ACC and the NZ Super Fund yesterday finally agreed to pay NZ$494 million for a combined 47% stake in Kiwibank after negotiations dragged on for five months longer than expected. The price was a touch below the NZ$495 million announced in April and the stake was slightly higher than the 45% initially announced, which they said was partly due to Kiwibank's second half performance being weaker than expected.
The other surprise was New Zealand Post's decision to sacrifice some of its proceeds to inject NZ$90 million of capital to push Kiwibank's capital levels up to the same levels as its Australian-owned peers. The Government will still get its NZ$200 million dividend and will still have to provide a NZ$300 million uncalled facility to back Kiwibank and effectively replace the deposit guarantee that New Zealand Post will remove for new deposits from February 28 next year.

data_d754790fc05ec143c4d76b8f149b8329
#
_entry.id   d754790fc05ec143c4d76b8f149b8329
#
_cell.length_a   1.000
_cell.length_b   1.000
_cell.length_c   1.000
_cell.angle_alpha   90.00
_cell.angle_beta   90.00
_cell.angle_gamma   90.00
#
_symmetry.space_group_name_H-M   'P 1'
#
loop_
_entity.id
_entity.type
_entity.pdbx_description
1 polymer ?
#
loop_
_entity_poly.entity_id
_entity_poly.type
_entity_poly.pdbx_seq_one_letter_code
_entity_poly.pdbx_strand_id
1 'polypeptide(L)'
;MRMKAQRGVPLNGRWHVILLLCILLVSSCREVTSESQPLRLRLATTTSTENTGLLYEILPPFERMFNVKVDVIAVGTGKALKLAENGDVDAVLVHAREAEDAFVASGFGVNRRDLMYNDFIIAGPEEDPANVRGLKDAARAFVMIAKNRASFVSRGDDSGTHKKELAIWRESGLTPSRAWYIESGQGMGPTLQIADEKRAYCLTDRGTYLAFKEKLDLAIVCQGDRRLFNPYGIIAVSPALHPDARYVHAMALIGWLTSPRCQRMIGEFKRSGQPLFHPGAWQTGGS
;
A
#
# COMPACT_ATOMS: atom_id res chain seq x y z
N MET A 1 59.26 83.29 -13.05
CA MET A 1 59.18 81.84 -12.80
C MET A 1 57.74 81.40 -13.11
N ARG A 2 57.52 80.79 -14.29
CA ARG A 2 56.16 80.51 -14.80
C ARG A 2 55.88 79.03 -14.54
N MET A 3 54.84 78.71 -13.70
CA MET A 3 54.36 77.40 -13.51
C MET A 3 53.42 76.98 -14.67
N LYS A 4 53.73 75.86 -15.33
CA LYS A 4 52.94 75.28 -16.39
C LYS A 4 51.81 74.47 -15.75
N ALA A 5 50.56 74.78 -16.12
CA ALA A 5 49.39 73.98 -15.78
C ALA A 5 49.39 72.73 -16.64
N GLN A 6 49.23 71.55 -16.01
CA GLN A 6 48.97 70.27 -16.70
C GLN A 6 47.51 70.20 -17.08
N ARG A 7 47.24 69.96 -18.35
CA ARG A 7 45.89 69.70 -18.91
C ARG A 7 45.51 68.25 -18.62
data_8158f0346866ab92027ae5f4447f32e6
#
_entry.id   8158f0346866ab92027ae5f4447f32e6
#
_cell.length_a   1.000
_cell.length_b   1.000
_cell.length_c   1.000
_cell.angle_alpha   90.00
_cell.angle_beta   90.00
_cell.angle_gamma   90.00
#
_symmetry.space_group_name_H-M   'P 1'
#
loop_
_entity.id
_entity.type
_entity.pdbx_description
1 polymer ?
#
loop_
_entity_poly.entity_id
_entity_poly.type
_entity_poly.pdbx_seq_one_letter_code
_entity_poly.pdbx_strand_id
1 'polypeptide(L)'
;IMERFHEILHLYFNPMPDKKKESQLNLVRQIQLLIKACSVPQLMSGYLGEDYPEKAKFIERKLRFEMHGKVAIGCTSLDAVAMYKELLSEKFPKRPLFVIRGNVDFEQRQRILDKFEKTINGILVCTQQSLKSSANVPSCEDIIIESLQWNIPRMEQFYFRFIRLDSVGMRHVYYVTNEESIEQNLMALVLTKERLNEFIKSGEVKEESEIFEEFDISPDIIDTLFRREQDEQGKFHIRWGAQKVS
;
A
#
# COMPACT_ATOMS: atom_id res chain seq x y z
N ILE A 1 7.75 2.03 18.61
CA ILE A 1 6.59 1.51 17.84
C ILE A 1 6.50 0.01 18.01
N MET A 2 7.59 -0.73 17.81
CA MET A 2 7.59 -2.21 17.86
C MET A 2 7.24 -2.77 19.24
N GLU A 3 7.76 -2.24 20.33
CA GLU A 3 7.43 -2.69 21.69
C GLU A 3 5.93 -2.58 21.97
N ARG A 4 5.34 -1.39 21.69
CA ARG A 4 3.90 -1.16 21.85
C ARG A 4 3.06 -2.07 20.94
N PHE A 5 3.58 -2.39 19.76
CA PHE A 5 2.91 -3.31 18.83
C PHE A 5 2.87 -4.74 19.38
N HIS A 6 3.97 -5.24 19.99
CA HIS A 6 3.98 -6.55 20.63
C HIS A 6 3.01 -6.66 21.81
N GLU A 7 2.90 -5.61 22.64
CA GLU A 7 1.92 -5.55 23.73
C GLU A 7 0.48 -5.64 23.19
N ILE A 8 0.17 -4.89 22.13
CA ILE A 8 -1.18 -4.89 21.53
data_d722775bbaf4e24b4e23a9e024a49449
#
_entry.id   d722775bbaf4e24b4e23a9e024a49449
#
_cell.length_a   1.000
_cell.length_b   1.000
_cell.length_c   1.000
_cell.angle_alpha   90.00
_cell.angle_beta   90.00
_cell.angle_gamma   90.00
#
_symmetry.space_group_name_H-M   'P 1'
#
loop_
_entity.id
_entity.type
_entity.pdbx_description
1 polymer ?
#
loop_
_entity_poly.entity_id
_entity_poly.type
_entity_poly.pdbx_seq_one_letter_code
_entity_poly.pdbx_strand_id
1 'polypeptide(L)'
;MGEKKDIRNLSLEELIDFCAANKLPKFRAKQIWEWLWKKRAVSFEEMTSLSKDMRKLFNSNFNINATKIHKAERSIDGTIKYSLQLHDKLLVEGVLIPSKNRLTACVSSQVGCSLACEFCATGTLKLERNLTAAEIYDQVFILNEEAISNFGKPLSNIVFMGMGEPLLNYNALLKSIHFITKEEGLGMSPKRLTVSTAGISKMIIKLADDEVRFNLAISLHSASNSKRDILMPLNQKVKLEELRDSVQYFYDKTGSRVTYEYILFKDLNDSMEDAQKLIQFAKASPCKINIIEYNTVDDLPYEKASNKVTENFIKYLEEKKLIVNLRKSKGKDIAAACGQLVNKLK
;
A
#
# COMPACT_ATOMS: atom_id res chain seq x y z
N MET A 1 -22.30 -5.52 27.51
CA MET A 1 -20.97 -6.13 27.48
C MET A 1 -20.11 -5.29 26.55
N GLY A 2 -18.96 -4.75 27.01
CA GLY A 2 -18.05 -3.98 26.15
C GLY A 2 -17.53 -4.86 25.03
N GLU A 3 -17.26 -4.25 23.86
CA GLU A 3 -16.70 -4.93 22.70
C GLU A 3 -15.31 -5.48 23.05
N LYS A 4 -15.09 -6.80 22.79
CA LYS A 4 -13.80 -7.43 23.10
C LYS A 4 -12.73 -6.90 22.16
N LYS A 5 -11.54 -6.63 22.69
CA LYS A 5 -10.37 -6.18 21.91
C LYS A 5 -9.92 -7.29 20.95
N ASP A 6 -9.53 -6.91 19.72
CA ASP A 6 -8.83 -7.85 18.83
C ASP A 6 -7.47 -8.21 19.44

Treasury published its monthly economic indicators assessment of the economy, including that GDP was growing at a stronger rate in the second half than it forecast in the May Budget. It also gave an extended assessment of its judgement on the economic outlook ahead of the December 8 Half Yearly Economic and Financial Update. It hinted it would have to lift its net migration forecast (a fall to 12,000 by 2019).
"The prospect of continued sub-trend trading partner growth, combined with recent signs that domestic growth will continue to outperform the Budget forecasts, suggests that New Zealand has become a relatively more attractive place to live and work," it wrote.
Have a great day